Click here to see file photos from the blizzard of 1978.
When Joe Slabaugh went to work at the city street department on Jan. 25, 1978, he had no idea what he was in for.
“We were called in during the night [of Jan. 25] to start salting the streets,” Slabaugh recalled. “[Forecasters] were expecting some snow. But they weren’t expecting what we got.”
What the city ended up with was more than a foot of snow, wind gusts of 55 mph and wind chills near 50 below zero — the worst blizzard in Indiana’s history.
“It was a real light snow at first,” he said. “It wasn’t amounting to too much. Then it started getting heavy close to the morning. Once it broke loose, there was nothing we could do to keep up with it.”
He was on the job 33 hours before getting any relief.
“I never expected that at all,” he said.
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Abandoned and stranded vehicles littered the streets, making it nearly impossible for the crews to clear the snow away.
“We had a heck of a time keeping the main roads clear to the two hospitals. That was our main priority. There were a lot of cars getting stuck and abandoned. Washington and LaFountain streets looked like a snake as we winded around trying to keep one lane open. I never saw anything like that.”
Slabaugh recalled it was three days before he could get home.
“The civil defense brought cots in, and we had to sleep right there, get up, wash off and get back at it.”
Slabaugh said the salt crews earned the nickname snow birds because, “whenever it started snowing, we were there.”
The 34-year street department veteran remembers being stationed near the downtown fire station on North Washington Street to help plow the fire department’s snorkel truck and ambulance out when needed.
“We sat there with a walkie-talkie and every time they had an ambulance run or a fire run, we would plow their way in and out to a main road. We done that for four or five days until things got settled down.”
Slabaugh said a lot of people in four-wheel drive vehicles, snowmobiles and National Guard trucks helped deliver medications to the sick and elderly and transport those in need to hospitals.
“After about two to three days, we tried to stop at a store or restaurant to get a sandwich, but nobody had anything. The restaurants were completely out of food. Their trucks couldn’t get through. It was really bad.”
There was so much snow, the city installed a snow blower on one of the trucks and used it downtown to get all the snow out. The blowers shot the snow into dump trucks and transported it to Foster Park.
“It took about three days before we could get the downtown half-way movable.”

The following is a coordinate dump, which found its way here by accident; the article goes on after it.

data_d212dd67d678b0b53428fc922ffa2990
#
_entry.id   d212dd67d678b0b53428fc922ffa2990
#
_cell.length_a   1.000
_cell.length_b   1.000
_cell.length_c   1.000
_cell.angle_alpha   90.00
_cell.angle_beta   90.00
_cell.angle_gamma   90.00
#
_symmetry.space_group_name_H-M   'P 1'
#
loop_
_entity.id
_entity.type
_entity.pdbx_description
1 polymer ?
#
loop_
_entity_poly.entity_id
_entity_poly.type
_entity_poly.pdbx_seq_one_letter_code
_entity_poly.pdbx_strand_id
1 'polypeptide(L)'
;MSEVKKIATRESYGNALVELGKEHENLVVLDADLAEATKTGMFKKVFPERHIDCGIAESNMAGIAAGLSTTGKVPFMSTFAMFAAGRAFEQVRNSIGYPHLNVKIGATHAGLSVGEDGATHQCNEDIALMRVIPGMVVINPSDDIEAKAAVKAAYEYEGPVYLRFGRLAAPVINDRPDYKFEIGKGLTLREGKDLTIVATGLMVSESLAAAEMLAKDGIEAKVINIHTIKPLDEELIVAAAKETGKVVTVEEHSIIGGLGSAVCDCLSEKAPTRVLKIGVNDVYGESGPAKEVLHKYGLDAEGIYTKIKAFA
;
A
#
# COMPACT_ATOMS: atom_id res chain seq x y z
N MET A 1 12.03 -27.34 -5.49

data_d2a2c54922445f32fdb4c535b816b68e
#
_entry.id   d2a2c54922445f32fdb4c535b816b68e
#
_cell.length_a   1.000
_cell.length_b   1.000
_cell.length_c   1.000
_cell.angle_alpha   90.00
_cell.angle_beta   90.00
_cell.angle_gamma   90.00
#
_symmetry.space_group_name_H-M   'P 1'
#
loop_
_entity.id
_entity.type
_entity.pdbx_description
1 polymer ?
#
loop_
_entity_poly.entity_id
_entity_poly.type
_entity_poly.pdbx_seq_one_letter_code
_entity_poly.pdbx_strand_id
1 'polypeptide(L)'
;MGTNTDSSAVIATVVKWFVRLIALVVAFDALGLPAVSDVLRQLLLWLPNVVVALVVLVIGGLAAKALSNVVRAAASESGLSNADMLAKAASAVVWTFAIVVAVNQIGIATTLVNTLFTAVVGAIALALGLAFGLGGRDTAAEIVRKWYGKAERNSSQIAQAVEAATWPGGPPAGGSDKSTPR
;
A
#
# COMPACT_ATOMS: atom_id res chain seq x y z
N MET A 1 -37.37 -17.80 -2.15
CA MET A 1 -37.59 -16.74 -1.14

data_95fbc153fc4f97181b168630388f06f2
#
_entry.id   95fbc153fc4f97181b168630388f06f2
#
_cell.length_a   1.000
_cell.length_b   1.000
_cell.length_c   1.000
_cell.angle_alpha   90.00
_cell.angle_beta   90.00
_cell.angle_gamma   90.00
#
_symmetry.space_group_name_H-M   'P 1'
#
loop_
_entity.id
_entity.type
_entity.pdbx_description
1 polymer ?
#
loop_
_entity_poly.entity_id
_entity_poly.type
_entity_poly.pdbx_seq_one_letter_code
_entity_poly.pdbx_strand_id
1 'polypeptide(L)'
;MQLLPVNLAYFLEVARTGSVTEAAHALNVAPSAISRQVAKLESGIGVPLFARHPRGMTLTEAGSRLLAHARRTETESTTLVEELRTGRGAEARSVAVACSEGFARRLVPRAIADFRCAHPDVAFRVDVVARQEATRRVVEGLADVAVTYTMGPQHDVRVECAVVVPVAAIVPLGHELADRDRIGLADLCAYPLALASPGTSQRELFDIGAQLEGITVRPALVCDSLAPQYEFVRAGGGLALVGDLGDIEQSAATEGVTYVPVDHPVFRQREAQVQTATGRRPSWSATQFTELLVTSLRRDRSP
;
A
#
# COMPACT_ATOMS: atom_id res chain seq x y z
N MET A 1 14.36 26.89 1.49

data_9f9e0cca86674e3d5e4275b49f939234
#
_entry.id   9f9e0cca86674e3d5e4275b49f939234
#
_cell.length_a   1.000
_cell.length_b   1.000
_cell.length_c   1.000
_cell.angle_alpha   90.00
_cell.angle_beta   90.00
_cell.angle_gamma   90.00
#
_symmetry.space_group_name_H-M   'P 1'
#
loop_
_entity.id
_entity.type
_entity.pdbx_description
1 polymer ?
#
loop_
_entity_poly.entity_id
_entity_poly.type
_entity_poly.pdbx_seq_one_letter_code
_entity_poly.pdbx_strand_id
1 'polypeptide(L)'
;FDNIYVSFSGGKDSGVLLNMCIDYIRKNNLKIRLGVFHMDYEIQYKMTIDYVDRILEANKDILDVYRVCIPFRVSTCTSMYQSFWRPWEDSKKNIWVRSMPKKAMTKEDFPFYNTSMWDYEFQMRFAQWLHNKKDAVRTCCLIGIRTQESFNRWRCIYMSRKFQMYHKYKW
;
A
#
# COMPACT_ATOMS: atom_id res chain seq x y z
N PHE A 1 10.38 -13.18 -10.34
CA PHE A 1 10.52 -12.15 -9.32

The streets crews worked 16-hour days for four to five weeks before going to back to normal hours cleaning up the snow, he recalled.
“It was really unbelievable. I never saw anything like it in my life. Basically, it shut down Kokomo and the biggest part of the state for three to four days.
Howard County Sheriff Deputy Craig Trott was an Explorer for the sheriff department just starting his career when the snow began falling that evening.
“I remember a helicopter ride from the sheriff department to Howard Community Hospital delivering supplies. It was the first time I rode in a helicopter,” Trott said.
“I just remember, the state and county plowed the snow so high they couldn’t pile it up any higher,” he said. “I just remember how tall it was — towering over the cars. They brought down big snow blowers from Michigan to clear the downtown. When the big augers hit the snow banks, it threw it 150 feet. Those things really did the job.”
Don Mills, a retired officer of the Kokomo Police Department, was working patrol that evening.
“I was sitting down at Markland Avenue and Washington Street at the gas station lot watching it snow and watching it get deep. That was incredible. I saw some old pictures of the blizzard the other day. I remember the next few days after that picking up a lot of nurses and taking them to work. We had either Plymouths or Dodges back then that went through the snow pretty well.”
Mike Fletcher may be reached at (765) 454-8565 or via e-mail at firstname.lastname@example.org
For the record:
The blizzard of 1978, spanning from Jan. 25 to 27, which virtually shut down the city and county and closed schools and businesses, was labeled as the worst blizzard on record. The snow began falling late on Jan. 25 and continued until early Jan. 27.
Winds gusted to 50 mph late on Jan. 25 and wind gusts of 55 mph occurred on the 26th. Visibility dropped to near zero and 10- to 20-foot snow drifts closed roads and stranded motorists.
Wind chill temperatures dropped to near 50 below zero. Maximum snowfall from the storm reached 20 inches over of central and southern Indiana and up to 40 inches in the northern part of the state. The weight of the snow caused several factory and warehouse roofs to collapse.
A federal state of emergency was declared.
Source: The National Weather Service
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Click here to see file photos from the blizzard of 1978.
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